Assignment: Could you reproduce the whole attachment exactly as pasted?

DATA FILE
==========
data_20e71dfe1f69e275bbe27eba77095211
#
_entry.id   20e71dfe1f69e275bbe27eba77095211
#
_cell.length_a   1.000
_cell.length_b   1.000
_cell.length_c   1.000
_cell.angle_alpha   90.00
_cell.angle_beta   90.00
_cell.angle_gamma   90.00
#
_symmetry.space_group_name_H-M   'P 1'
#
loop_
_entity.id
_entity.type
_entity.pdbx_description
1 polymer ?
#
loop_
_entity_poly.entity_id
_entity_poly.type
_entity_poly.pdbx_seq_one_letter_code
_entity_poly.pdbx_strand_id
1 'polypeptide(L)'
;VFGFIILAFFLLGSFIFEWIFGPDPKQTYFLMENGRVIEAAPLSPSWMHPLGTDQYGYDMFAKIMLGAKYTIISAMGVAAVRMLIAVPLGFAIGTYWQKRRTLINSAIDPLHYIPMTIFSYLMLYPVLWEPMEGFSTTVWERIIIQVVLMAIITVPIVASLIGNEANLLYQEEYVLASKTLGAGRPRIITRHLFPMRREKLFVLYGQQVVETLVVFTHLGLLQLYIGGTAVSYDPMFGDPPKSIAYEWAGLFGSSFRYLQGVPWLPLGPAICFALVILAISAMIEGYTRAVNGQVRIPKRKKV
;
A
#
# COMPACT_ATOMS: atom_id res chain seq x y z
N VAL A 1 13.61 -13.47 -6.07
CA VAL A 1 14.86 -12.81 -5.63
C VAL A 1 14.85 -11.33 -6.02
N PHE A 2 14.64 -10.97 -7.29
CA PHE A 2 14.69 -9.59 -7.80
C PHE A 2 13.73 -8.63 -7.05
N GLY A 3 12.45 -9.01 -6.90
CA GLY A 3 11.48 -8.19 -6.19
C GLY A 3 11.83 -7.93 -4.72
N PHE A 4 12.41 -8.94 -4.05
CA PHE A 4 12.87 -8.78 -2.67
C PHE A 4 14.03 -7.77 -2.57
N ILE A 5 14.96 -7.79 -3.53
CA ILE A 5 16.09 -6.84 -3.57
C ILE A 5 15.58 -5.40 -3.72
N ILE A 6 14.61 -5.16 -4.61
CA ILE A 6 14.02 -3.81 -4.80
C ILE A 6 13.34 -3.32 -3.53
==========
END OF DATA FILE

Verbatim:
data_20e71dfe1f69e275bbe27eba77095211
#
_entry.id   20e71dfe1f69e275bbe27eba77095211
#
_cell.length_a   1.000
_cell.length_b   1.000
_cell.length_c   1.000
_cell.angle_alpha   90.00
_cell.angle_beta   90.00
_cell.angle_gamma   90.00
#
_symmetry.space_group_name_H-M   'P 1'
#
loop_
_entity.id
_entity.type
_entity.pdbx_description
1 polymer ?
#
loop_
_entity_poly.entity_id
_entity_poly.type
_entity_poly.pdbx_seq_one_letter_code
_entity_poly.pdbx_strand_id
1 'polypeptide(L)'
;VFGFIILAFFLLGSFIFEWIFGPDPKQTYFLMENGRVIEAAPLSPSWMHPLGTDQYGYDMFAKIMLGAKYTIISAMGVAAVRMLIAVPLGFAIGTYWQKRRTLINSAIDPLHYIPMTIFSYLMLYPVLWEPMEGFSTTVWERIIIQVVLMAIITVPIVASLIGNEANLLYQEEYVLASKTLGAGRPRIITRHLFPMRREKLFVLYGQQVVETLVVFTHLGLLQLYIGGTAVSYDPMFGDPPKSIAYEWAGLFGSSFRYLQGVPWLPLGPAICFALVILAISAMIEGYTRAVNGQVRIPKRKKV
;
A
#
# COMPACT_ATOMS: atom_id res chain seq x y z
N VAL A 1 13.61 -13.47 -6.07
CA VAL A 1 14.86 -12.81 -5.63
C VAL A 1 14.85 -11.33 -6.02
N PHE A 2 14.64 -10.97 -7.29
CA PHE A 2 14.69 -9.59 -7.80
C PHE A 2 13.73 -8.63 -7.05
N GLY A 3 12.45 -9.01 -6.90
CA GLY A 3 11.48 -8.19 -6.19
C GLY A 3 11.83 -7.93 -4.72
N PHE A 4 12.41 -8.94 -4.05
CA PHE A 4 12.87 -8.78 -2.67
C PHE A 4 14.03 -7.77 -2.57
N ILE A 5 14.96 -7.79 -3.53
CA ILE A 5 16.09 -6.84 -3.57
C ILE A 5 15.58 -5.40 -3.72
N ILE A 6 14.61 -5.16 -4.61
CA ILE A 6 14.02 -3.81 -4.80
C ILE A 6 13.34 -3.32 -3.53